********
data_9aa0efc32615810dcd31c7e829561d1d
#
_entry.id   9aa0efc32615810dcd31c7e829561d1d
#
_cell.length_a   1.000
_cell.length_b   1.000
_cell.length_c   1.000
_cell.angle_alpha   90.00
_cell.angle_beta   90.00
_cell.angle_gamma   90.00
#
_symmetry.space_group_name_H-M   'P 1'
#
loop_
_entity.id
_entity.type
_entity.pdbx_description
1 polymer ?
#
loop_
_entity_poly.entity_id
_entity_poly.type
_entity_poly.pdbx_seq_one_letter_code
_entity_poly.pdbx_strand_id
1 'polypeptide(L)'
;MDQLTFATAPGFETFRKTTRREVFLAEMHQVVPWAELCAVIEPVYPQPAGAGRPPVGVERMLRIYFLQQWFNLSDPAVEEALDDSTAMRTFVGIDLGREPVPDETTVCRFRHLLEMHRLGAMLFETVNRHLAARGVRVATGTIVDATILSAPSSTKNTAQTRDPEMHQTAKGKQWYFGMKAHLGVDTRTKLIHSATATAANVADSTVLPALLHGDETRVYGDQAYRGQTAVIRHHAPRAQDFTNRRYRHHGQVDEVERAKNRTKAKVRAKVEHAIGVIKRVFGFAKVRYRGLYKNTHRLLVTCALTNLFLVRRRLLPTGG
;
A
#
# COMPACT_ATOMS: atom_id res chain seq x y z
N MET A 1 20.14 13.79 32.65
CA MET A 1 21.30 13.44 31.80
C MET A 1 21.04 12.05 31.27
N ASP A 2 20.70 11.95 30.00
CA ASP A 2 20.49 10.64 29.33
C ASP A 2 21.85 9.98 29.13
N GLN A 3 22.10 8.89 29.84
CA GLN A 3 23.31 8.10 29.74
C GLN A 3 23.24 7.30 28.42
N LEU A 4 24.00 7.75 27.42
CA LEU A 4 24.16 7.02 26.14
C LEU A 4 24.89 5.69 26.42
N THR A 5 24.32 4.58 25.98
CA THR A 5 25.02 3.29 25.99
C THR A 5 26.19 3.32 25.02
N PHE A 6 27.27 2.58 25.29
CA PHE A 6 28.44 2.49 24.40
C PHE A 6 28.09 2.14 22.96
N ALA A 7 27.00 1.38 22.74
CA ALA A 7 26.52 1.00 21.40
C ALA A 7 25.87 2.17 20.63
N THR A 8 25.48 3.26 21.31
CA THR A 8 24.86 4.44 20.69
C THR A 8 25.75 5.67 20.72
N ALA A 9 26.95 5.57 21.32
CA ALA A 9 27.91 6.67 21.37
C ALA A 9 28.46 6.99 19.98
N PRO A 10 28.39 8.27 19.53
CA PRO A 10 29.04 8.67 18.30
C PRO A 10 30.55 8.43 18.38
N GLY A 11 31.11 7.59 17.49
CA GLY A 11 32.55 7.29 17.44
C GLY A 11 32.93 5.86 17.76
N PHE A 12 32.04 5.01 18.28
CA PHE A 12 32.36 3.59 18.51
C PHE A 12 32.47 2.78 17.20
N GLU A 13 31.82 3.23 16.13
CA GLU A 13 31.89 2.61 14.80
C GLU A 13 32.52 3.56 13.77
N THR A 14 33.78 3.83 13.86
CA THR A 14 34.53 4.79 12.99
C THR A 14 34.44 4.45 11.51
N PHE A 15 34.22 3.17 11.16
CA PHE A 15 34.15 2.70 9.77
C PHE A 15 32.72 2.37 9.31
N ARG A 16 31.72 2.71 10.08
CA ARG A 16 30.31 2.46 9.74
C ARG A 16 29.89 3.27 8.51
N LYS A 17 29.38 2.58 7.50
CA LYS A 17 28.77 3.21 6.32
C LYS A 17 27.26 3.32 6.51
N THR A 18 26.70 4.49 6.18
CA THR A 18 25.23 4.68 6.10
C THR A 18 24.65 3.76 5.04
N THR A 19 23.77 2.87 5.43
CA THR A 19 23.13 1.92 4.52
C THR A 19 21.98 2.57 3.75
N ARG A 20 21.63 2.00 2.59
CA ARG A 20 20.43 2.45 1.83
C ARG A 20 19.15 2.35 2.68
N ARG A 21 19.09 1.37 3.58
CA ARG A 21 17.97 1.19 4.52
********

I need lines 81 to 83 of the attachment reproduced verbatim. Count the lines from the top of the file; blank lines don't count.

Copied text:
C LYS A 17 27.26 3.32 6.51
N THR A 18 26.70 4.49 6.18
CA THR A 18 25.23 4.68 6.10